Objective -To determine current management practices used by white-tailed deer farms In Pennsylvania and identify animal health problems that exist in these herds. Design - Cross-sectional study. Study Population - Owners and managers of 233 farms in Pennsylvania that raised white-tailed deer. Procedures - A self-administered questionnaire was mailed to participants. Results - Herds ranged in size from 1 to 350 deer. Land holdings ranged from 0.07 to 607 hectares (0.17 to 1,500 acres). Stocking density ranged from 0.1 to 118.6 deer/hectare (0.04 to 48 deer/acre). Most (84%) respondents raised deer for breeding or hunting stock; 13% raised deer exclusively as pets or for hobby purposes, and purpose varied by herd size. Multiple associations were identified between management or disease factors and herd size, the use of vaccines, use of veterinary and diagnostic services, use of pasture, and use of artificial insemination increased as herd size increased. The most common conditions in herds of all sizes were respiratory tract disease, diarrhea, parasitism, and sudden death. The prevalence of respiratory tract disease increased as herd size increased. Conclusions and Clinical Relevance - Results suggested that many aspects of herd management for white-tailed deer farms in Pennsylvania were associated with herd size, but that regardless of herd size, many preventive medicine practices were improperly used or underused in many herds.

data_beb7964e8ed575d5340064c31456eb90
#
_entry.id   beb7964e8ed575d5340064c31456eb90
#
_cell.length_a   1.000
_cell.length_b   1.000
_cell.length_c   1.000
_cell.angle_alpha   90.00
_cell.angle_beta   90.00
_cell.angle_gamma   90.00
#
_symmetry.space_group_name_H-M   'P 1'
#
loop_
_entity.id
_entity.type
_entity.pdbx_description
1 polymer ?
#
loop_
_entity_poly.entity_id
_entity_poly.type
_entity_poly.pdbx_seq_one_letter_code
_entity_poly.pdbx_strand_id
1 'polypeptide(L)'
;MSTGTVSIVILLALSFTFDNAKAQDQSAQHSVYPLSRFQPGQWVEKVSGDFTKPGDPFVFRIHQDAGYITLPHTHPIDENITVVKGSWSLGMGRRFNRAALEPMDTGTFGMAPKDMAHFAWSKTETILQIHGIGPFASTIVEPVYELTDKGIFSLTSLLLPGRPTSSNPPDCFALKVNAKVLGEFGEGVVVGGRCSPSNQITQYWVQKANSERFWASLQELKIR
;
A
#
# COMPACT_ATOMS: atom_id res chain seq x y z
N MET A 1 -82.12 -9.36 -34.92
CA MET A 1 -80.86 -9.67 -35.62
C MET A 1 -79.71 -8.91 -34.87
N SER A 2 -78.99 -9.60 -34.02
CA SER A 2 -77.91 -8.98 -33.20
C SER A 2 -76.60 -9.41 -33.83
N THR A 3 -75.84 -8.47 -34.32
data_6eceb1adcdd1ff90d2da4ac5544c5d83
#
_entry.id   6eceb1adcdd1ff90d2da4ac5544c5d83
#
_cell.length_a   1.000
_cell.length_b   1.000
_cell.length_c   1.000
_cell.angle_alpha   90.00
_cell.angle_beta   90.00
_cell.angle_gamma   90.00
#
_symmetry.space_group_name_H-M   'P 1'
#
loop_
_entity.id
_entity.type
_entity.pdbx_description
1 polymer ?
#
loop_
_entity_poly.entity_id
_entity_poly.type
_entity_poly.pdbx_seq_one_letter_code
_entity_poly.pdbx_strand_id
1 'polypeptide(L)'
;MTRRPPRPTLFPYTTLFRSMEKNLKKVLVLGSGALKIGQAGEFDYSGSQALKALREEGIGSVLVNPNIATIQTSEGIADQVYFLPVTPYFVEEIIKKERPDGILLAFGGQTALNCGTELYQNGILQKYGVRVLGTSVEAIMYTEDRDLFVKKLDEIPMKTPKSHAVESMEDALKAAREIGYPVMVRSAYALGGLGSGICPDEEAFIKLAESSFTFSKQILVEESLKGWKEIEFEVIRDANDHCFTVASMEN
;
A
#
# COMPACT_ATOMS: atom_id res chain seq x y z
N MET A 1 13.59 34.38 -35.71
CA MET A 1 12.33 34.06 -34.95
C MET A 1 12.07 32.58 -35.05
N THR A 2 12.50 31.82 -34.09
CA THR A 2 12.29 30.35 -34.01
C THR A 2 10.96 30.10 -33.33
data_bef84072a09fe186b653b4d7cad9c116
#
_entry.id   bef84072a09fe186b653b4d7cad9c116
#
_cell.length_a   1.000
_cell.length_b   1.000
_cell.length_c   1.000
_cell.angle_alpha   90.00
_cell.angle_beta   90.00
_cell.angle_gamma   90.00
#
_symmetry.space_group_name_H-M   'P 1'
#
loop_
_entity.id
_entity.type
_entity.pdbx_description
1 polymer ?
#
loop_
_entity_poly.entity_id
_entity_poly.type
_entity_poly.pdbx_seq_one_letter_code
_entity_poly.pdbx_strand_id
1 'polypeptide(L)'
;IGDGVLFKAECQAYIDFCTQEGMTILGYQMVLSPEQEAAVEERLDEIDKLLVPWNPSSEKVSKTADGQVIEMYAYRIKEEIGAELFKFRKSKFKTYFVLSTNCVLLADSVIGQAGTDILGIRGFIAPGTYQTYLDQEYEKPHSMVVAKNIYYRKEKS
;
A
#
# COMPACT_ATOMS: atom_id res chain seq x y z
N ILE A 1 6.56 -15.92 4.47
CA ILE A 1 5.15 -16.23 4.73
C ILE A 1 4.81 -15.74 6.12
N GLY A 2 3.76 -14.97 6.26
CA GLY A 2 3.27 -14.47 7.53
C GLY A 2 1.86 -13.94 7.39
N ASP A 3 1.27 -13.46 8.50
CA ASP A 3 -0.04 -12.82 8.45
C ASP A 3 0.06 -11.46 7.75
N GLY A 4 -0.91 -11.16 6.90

|Original language||English (US)|
|Number of pages||7|
|Journal||Journal of the American Veterinary Medical Association|
|State||Published - Jan 1 2008|
All Science Journal Classification (ASJC) codes